Rotted logs, insect damage, sun rot, inadequate foundation, failed or failing chinking; you name it. If you have an existing log home in need of restoration, Braun Log Homes are here to solve these issues for you. Replacing a rotted bottom log or scribing in new log ends can be a challenge, to say the least. Our vast experience working on log buildings that date from just a few years old, back to the mid-1800s has given us a considerable edge in the restoration market.
Many log homes lose their sheen early due to a lack of proper maintenance. But log home owners need not panic! Log home structures can go from looking worn-down and past their prime to beautiful and glorious, with a little restoration effort, involving four steps and Steve Braun has 30 years of experience restoring weathered-looking log homes to their original sheen and glory.
Firstly, log home restoration involves processes of weatherproofing, log home chinking, applying borate preservatives, and log home staining. The first step of surface preparation takes a lot of work but is most critical in ensuring the stains and sealants work long-term. Logs need to be clean and dry or else they will not hold the new finish well. Preparation relies on a correct analysis of the location and surroundings of your log home to locate moisture problems, hot and cold spots, mold, mildew, log decomposition, air leakage, improper chinking/caulking that needs redoing.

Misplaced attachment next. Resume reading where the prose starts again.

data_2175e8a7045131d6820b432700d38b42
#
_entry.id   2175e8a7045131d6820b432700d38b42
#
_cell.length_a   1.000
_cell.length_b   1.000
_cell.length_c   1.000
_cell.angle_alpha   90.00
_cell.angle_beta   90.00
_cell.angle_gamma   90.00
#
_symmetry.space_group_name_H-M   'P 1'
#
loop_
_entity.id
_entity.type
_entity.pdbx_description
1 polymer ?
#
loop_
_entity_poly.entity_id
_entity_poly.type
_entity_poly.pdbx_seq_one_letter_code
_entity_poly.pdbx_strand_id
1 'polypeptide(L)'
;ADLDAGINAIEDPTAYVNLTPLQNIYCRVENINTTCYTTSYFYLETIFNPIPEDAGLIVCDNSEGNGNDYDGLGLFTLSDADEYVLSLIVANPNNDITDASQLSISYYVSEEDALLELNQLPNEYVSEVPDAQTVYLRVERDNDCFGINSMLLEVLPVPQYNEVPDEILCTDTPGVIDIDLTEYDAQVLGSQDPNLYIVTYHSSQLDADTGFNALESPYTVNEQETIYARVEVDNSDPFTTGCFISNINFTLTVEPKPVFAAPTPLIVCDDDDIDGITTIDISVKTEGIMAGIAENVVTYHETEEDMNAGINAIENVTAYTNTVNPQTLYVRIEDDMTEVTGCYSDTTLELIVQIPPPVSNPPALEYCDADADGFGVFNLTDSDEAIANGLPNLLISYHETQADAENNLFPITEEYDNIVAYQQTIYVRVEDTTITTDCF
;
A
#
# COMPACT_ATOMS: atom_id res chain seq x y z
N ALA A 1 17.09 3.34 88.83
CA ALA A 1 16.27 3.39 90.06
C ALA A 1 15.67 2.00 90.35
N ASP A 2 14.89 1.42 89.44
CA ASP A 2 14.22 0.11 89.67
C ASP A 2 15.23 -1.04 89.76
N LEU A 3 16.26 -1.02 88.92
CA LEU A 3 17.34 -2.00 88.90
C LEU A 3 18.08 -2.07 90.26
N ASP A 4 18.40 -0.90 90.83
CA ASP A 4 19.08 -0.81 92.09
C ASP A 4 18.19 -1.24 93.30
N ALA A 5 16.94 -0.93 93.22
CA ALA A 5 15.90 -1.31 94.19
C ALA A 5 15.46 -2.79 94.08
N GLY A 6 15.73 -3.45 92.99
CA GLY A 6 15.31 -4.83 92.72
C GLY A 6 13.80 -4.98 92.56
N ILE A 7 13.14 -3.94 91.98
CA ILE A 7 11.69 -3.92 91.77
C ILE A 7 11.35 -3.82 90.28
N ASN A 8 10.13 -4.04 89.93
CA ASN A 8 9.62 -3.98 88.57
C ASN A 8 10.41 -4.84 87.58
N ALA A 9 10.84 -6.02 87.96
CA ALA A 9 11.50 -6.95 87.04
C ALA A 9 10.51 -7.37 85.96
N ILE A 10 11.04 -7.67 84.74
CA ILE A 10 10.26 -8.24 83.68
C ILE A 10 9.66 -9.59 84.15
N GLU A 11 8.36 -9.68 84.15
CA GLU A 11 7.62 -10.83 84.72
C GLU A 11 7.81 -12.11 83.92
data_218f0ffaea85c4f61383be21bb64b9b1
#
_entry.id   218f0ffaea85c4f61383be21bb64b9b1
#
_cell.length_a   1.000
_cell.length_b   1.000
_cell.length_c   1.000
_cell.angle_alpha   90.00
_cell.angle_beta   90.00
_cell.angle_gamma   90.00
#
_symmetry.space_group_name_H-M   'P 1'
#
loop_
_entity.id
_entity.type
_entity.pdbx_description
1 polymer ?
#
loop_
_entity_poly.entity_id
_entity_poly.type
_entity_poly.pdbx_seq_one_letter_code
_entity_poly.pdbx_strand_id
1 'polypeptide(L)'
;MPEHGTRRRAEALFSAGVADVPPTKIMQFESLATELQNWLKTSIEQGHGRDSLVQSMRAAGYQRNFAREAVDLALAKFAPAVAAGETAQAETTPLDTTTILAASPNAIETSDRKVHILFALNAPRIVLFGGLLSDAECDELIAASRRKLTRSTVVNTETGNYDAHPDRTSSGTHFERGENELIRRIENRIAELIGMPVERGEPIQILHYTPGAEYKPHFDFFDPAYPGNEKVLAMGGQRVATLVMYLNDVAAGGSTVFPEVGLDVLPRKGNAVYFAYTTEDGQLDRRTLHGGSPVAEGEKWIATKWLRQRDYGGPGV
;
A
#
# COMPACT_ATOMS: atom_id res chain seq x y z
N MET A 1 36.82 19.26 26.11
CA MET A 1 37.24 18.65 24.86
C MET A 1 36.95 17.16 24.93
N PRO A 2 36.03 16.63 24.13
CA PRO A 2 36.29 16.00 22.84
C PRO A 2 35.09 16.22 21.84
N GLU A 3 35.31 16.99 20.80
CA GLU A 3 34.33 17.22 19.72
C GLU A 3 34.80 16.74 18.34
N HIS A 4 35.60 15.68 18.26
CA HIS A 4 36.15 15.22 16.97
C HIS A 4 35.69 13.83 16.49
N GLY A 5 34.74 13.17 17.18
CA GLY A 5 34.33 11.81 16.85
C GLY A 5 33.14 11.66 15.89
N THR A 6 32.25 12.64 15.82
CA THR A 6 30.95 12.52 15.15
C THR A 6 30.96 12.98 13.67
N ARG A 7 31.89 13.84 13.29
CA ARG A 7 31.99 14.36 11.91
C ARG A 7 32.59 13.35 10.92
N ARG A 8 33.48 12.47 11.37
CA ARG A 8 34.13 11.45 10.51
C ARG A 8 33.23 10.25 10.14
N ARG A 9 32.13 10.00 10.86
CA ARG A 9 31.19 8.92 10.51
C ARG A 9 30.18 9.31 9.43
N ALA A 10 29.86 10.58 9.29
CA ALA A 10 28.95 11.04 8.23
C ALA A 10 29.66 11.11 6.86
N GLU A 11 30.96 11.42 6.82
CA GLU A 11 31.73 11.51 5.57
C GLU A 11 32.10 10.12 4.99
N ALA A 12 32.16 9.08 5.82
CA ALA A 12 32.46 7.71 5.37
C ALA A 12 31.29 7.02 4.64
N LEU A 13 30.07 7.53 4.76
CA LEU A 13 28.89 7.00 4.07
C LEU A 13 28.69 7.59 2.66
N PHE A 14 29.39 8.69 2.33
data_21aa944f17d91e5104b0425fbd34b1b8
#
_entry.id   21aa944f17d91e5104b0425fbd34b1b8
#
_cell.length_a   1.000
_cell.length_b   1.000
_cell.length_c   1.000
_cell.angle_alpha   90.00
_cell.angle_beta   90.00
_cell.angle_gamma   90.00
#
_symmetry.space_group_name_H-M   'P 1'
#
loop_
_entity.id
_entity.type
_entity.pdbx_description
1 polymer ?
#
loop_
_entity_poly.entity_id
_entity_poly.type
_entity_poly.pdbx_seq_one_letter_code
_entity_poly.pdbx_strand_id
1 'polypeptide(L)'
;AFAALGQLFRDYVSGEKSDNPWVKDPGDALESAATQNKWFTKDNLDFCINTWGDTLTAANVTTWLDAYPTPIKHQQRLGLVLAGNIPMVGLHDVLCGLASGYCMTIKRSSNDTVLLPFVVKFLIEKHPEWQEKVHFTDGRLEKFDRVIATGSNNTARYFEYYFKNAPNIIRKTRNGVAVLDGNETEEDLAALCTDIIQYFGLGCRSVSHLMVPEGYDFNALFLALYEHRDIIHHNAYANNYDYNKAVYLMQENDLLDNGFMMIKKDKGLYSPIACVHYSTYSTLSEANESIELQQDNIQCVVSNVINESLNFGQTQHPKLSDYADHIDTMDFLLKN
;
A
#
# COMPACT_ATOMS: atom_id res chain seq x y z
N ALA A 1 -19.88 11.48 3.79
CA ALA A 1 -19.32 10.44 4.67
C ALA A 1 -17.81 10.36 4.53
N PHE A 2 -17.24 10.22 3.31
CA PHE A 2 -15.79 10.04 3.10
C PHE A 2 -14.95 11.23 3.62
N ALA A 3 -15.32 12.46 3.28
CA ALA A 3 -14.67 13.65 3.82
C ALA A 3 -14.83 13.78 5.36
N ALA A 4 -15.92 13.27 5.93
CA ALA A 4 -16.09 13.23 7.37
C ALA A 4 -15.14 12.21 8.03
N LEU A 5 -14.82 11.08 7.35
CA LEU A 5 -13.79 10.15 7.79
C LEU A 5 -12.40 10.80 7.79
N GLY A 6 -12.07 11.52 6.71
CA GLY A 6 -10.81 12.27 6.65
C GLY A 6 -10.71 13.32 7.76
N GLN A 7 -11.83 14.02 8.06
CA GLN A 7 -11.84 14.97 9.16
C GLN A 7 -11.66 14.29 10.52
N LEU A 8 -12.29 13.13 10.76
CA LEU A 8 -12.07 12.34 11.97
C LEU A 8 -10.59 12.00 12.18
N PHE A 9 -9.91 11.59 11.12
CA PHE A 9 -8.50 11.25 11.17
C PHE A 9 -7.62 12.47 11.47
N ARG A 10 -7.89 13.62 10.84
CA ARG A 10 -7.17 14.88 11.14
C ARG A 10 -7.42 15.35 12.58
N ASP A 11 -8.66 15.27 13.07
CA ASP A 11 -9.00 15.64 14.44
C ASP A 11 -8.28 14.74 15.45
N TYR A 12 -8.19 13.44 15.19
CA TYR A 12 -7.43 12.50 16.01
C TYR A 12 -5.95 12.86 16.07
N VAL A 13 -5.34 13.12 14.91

Any log home restoration process has to include preservation, especially if there is bare wood showing. Preservatives cannot soak through a log home stain and once dry, they are extremely hard to clean off. The best preservatives for house logs are borates, as they are deadly to insects, mold, mildew, and rot. They make the wood toxic as a food supply for almost all wood-destroying pests, including decay fungi, beetles, and termites. The wood does need some moisture to allow for proper diffusion and to prevent leaching. Borates are the best insurance against a host of insects and pests. We will apply borates to the log home to enable the glycol preservatives to fully penetrate into the wood.
Back to Top